Failed outlets

Reply

  #1  
Old 02-19-01, 07:36 PM
Member
Thread Starter
Join Date: Feb 2001
Location: massachusetts
Posts: 589
Received 0 Votes on 0 Posts
HI,
I got involved with a homeowner trying to trouble shoot an electrical problem and if anyone could offer an insight I would appreciate it as I told him I would post this for him.
He installed new outlets through out his house. He tested each outlet as he changed it and he claims each one worked.

Five days later, two over counter outlets in the kitchen failed. Their is a white wire on each silver screw and a black wire on each gold screw on each outlet. With a meter, we could conclude that one outlet was feeding the other. He said that every other oulet in the house works so we wondered a bit why each oulet had two connected wires. He also didn't notice if the old outlets had the connecting bar intact. We found a blown fuse in the box. Replaced it with a known good fuse and no power was coming out onto the connected black hot wire at the box. Figureing it was a bad fuse socket, he disconnected the black and ran it to another fuse rated the same. (after disconnecting that black wire.) Still no power at the outlets. By testing with a meter it was concluded that their was not a direct path from the fuse box to the outlets. We looked though out the house for a secondary box or GFI to no avail.
1 failed outlets
2 both outlets are connected at all screws
3 No apparant sub boxes
4 Found a bad feed on the fuse box though switching to a known good produced no results.
6 Though new wireing is apparant in the house, these outlets have the old style silver colored jacket like the original.
7 I hope he had the radio ON when he switched the circuit.
Thank You in advance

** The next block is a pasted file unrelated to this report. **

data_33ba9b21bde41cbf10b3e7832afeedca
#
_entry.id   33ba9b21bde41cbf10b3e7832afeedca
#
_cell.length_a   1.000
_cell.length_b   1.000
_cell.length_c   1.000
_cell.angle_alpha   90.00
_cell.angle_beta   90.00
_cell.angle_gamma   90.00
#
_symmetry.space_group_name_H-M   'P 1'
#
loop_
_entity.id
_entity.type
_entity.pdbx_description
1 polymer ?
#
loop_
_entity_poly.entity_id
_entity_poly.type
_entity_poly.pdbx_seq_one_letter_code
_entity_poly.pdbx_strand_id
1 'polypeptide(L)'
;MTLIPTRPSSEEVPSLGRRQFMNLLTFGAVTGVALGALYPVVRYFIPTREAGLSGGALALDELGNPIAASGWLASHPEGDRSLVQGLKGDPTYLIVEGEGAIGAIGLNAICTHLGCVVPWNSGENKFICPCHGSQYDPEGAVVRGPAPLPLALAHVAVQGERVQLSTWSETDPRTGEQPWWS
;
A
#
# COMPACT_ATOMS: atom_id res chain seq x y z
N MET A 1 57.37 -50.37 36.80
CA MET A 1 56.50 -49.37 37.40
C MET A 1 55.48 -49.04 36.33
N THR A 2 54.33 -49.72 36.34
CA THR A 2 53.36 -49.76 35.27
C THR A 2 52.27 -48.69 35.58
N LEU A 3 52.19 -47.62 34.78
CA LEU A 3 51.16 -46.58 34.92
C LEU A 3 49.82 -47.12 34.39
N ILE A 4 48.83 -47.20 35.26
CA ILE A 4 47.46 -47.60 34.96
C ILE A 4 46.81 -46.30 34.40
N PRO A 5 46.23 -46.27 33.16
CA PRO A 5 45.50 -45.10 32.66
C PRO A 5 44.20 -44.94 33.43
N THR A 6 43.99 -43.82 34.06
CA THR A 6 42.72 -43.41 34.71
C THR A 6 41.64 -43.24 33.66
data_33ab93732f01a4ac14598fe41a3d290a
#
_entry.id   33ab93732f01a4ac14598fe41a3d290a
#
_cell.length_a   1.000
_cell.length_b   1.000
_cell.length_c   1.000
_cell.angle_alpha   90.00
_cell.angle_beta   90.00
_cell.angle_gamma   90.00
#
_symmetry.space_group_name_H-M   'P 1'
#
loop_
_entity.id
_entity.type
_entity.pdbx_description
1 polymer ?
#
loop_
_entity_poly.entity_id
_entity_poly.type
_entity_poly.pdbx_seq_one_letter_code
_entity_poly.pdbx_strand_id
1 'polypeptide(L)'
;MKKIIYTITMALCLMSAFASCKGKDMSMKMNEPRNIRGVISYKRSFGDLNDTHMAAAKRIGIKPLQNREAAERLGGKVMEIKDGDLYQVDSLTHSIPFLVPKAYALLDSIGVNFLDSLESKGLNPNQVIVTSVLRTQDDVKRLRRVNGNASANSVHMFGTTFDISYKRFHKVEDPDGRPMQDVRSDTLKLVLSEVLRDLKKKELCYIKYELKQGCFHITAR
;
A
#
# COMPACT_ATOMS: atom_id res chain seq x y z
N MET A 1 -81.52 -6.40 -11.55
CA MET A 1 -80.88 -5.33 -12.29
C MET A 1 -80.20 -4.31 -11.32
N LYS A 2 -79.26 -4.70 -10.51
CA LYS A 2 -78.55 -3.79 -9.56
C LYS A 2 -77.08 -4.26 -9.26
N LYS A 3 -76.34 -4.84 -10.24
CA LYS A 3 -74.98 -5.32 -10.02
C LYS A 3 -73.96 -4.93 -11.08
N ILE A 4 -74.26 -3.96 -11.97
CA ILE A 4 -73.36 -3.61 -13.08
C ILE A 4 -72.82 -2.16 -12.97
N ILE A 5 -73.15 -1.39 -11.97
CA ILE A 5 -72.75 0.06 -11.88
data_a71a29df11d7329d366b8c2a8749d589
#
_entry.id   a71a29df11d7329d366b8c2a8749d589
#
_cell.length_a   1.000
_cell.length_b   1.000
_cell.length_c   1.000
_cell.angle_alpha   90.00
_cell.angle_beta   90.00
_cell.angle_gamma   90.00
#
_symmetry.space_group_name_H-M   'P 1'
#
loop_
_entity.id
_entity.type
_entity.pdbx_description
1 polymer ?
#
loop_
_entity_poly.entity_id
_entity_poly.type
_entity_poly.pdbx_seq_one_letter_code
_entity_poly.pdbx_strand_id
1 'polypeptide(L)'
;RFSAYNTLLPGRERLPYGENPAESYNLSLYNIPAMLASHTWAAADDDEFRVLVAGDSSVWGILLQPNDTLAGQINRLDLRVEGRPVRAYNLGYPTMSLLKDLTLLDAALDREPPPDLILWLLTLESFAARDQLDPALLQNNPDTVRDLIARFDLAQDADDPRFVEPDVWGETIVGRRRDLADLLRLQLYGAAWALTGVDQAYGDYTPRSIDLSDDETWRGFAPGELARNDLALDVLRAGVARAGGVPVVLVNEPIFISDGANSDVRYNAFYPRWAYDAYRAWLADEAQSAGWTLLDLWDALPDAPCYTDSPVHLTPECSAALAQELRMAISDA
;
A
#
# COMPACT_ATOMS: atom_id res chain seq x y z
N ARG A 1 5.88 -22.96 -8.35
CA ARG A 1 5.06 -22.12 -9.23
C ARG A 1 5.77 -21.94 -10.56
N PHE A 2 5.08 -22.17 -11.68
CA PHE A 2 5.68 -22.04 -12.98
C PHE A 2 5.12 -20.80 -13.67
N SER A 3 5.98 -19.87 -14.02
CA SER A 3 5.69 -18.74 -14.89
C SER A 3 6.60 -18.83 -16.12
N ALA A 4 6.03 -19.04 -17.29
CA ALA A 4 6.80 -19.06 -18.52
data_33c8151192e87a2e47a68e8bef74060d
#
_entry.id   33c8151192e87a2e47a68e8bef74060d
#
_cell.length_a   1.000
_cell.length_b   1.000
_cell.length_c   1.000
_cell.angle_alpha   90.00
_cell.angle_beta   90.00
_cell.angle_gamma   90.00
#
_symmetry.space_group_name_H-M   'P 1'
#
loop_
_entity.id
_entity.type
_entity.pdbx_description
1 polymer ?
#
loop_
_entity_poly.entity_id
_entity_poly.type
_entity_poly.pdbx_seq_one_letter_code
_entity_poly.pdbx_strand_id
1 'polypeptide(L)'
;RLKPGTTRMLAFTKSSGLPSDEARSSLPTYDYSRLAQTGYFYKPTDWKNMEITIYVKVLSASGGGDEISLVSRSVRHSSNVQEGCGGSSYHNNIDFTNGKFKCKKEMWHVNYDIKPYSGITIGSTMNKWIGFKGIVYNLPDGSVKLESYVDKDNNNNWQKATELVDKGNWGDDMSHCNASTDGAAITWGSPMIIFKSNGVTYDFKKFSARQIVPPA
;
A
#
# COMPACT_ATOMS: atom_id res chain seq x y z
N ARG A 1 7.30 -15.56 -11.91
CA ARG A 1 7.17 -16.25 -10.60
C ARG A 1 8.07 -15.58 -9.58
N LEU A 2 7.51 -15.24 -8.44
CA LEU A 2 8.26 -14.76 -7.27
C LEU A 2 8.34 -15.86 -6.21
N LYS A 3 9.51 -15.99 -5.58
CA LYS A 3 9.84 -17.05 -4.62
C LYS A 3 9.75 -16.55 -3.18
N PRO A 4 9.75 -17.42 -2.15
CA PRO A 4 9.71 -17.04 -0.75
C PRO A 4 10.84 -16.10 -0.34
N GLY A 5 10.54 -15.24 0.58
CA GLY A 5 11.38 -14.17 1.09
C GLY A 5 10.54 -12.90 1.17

StephenS
 
Sponsored Links
  #2  
Old 02-20-01, 07:11 AM
Wgoodrich
Visiting Guest
Posts: n/a
You have two cables [2blacks, 2whites,2bares] in a box when you have a daisy chain affect feeding the next receptacle from that receptacle. Power in and power out.

I would check the nearest receptacle that is still working. I suspect a power out wire is not making connection.

You may also have a switch receptacle in these circuits that when you turned on the switch the fuse blew. Try turning off all switches, replace the fuses in the fuse box or take the cover off and use a voltage tester to see if you have power from the screw of the fuse to the bare that has the white wires in them. You may find one that is dead but looks good.

Let us know what you find we may be able to help more then

Wg

 
  #3  
Old 02-21-01, 01:37 PM
Member
Thread Starter
Join Date: Feb 2001
Location: massachusetts
Posts: 589
Received 0 Votes on 0 Posts
Hi Wg,
Thanks for the reply. At one that morning I realized we had disconnected the feed wire from one oulet to the other and therefore the test he did by changing the circuit to another fuse was null. I also wondered if we had overlooked the obvious that their was indeed a bad connection from a feed oulet. To make a long story short, I called him and let him know of your suggestions and our testing errors and offered to help as now it was more about the challenge. We finally determined by using a 12 volt test light, makita battery and extension cord that the oulets did indeed fall on the dead fuse sockets circuit. He pulled out the plastic fuse holder which had two fuse sockets figureing it was the bad part. However with some testing we realized that the section of bar that the plastic fuse holder plugs into in the box was the failed component. The puzzling part to us is this... Their is a one piece circuit breaker with two 100 amp feeds at the top of the box. Their is then a copper bar running down the left side of the box and one down the right. This fuse holder is the one directly under the main circiut breaker with four more under it. Each one below works on both sides. Their was only no power on the bar for the one inch where this particular fuse socket plugged in on the right bar. Directly below this one inch section their is a second bar behind the first bar which appears to make full contact with the front bar. Though again the one inch section that is not backed is dead. If you again have any thoughts, I would appreciate them.